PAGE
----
The Second Vatican Council said that the faithful should not be present at the mystery of faith as "strangers or silent spectators," rather, they should have "a good understanding of the rites and prayers and take part in this sacred action conscious of what they are doing, with devotion and full involvement" (CSL 48).
This directive tells us that not only are we to participate in the responses during Mass, but that we should understand what we are doing. This understanding is much more than an academic understanding. This is particularly true with our participation in the Eucharistic Prayer. The quotation above continues, "they should give thanks to God; by offering the immaculate Victim, not only through the hands of the priest, but also with him, they should learn to offer themselves as well" (CSL 48).
Having been instructed and nourished in the Liturgy of the Word we enter into the Liturgy of the Eucharist with parts--take, bless, break, share--corresponding with particular actions of Christ at the Last Supper.
In the Preparation of the Gifts bread and wine are brought to the altar, just as Christ himself took these elements and gave them to his disciples saying "Take, eat, and drink: this is my Body; this is the cup of my Blood. Do this in memory of me." (GIRM 72.1).
In previous centuries the faithful brought gifts of bread and wine for the celebration of Mass as well as gifts from their possessions for care of the poor and the Church. The meaning of the presentation of the gifts remains the same today. We are to see our lives and our work in these gifts we offer to God.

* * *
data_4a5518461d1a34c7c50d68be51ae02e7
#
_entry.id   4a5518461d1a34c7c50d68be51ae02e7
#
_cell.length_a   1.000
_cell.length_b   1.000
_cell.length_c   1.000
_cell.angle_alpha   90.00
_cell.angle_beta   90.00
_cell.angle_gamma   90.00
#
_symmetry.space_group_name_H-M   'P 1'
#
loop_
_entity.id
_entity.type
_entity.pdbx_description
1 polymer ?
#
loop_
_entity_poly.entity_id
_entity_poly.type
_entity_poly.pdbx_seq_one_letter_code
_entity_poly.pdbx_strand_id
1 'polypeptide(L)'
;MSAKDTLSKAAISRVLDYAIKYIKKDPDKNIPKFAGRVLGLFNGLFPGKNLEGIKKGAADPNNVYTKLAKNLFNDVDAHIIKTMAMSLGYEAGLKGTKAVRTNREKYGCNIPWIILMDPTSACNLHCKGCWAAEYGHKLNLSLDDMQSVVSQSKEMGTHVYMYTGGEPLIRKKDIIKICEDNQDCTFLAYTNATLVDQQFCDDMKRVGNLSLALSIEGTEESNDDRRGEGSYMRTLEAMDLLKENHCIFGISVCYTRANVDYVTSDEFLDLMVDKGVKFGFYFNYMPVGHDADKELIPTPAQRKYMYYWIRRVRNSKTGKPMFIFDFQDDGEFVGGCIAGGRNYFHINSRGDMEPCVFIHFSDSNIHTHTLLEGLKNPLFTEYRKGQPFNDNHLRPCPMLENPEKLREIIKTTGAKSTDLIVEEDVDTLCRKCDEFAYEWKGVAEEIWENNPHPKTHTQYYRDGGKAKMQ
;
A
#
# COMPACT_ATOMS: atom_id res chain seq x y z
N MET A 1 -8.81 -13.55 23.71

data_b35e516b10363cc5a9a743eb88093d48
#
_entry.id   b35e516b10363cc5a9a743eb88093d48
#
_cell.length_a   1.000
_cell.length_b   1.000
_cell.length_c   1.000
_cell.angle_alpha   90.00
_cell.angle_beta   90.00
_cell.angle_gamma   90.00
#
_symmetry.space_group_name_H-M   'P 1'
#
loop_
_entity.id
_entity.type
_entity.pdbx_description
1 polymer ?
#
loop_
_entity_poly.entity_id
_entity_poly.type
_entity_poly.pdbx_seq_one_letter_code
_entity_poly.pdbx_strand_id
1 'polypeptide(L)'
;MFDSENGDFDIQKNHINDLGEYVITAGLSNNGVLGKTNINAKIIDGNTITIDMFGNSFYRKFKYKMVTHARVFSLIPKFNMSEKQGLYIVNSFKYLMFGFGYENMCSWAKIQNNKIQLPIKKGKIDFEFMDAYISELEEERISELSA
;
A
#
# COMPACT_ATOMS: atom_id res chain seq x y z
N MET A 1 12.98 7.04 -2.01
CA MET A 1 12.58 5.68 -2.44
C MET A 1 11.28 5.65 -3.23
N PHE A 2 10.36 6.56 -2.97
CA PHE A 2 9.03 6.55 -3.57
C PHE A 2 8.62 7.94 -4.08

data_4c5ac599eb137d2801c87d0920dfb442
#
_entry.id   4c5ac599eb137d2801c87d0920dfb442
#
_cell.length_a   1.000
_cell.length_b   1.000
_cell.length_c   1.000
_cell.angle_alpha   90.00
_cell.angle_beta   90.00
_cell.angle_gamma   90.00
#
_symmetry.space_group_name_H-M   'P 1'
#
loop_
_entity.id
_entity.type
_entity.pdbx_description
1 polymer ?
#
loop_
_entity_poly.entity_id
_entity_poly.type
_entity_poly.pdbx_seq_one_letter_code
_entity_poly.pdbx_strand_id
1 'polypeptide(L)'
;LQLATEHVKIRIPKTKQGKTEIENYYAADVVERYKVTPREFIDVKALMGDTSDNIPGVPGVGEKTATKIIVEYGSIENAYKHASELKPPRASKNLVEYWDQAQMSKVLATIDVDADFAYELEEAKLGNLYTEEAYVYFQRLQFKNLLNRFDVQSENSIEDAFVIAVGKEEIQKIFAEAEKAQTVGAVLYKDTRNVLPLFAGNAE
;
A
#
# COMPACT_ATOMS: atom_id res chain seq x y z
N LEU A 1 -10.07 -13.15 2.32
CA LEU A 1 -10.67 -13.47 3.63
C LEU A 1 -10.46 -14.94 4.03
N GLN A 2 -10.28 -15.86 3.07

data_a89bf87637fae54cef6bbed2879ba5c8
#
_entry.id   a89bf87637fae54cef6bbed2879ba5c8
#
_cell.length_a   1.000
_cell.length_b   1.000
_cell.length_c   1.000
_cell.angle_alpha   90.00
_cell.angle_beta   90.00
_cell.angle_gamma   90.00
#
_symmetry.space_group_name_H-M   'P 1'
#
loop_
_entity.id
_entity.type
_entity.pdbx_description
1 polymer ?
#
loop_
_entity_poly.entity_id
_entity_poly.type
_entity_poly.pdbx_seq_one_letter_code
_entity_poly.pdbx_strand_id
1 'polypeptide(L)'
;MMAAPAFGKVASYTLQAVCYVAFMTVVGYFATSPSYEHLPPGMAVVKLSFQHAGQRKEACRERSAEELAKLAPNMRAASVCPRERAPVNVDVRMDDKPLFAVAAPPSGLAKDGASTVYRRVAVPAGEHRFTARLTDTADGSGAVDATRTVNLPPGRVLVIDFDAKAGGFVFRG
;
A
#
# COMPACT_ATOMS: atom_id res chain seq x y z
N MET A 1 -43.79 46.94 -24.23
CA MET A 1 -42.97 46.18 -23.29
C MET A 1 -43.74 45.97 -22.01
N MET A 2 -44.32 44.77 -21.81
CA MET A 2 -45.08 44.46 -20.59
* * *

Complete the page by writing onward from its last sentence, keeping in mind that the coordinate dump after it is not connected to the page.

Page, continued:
The psalmist asks, "How can I repay the Lord for all the good done to me?" (116:12) and immediately answers, "I will raise the cup of salvation and call on the name of the Lord. I will pay my vows to the Lord in the presence of all his people" (Ps. 116:13-14), "I will offer a sacrifice of thanksgiving and call on the name of the Lord." (Ps 116:18).
In the Eucharistic Prayer thanks is given to God for what Christ has accomplished for us. In this prayer the bread and wine become Christ's very Body and Blood. (GIRM 72.2)
In each of the Eucharistic Prayers we hear phrases that continue the notion that as the celebrant offers the bread and wine to become Jesus' Body and Blood we are also offering ourselves – "we offer you this sacrifice of praise", "accept this offering from your whole family", "bless and approve our offering", "from the many gifts you have given us we offer to you this holy and perfect sacrifice", "it is our duty and our salvation, always and everywhere to give you thanks", "we bring you these gifts. We ask you to make them holy", "we offer you in thanksgiving this holy and living sacrifice", "gather all who share this one bread and one cup into the one body of Christ, a living sacrifice of praise".
By these words we can see very clearly that the Church's tradition understands that we are not removed from this offering of the bread and wine that become Christ's Body and Blood.
Although we are many, in the fraction rite and the reception of Communion, we receive from the one bread that is the Lord's Body and from the one chalice that is the Lord's Blood. We too receive the one bread and one chalice that are the Body and Blood of the Lord Jesus Christ in the same way the disciples received them from Christ's own hands. (GIRM 72.3)
The Fraction Rite and the reception of Communion are connected because the Host, which was once whole, has been fractioned into many pieces and shared with we who are many. As we, the many, receive the one Bread of Life which is Christ we are made one.
This unity in Christ is demonstrated most clearly by our receiving hosts consecrated at the Mass we are attending and in the unity of our voices as we sing the Communion song.
When present at Mass we are called to enter into the mystery we celebrate. The texts of the liturgy remind us of the disposition we are to have as we celebrate the Mass. As we enter this new liturgical year let us commit ourselves to listen attentively to God's word and to join ourselves to the offering so that "through Christ the Mediator we might be formed day by day into an ever more perfect unity with God and with each other, so that finally God may be all in all." (CSL 48)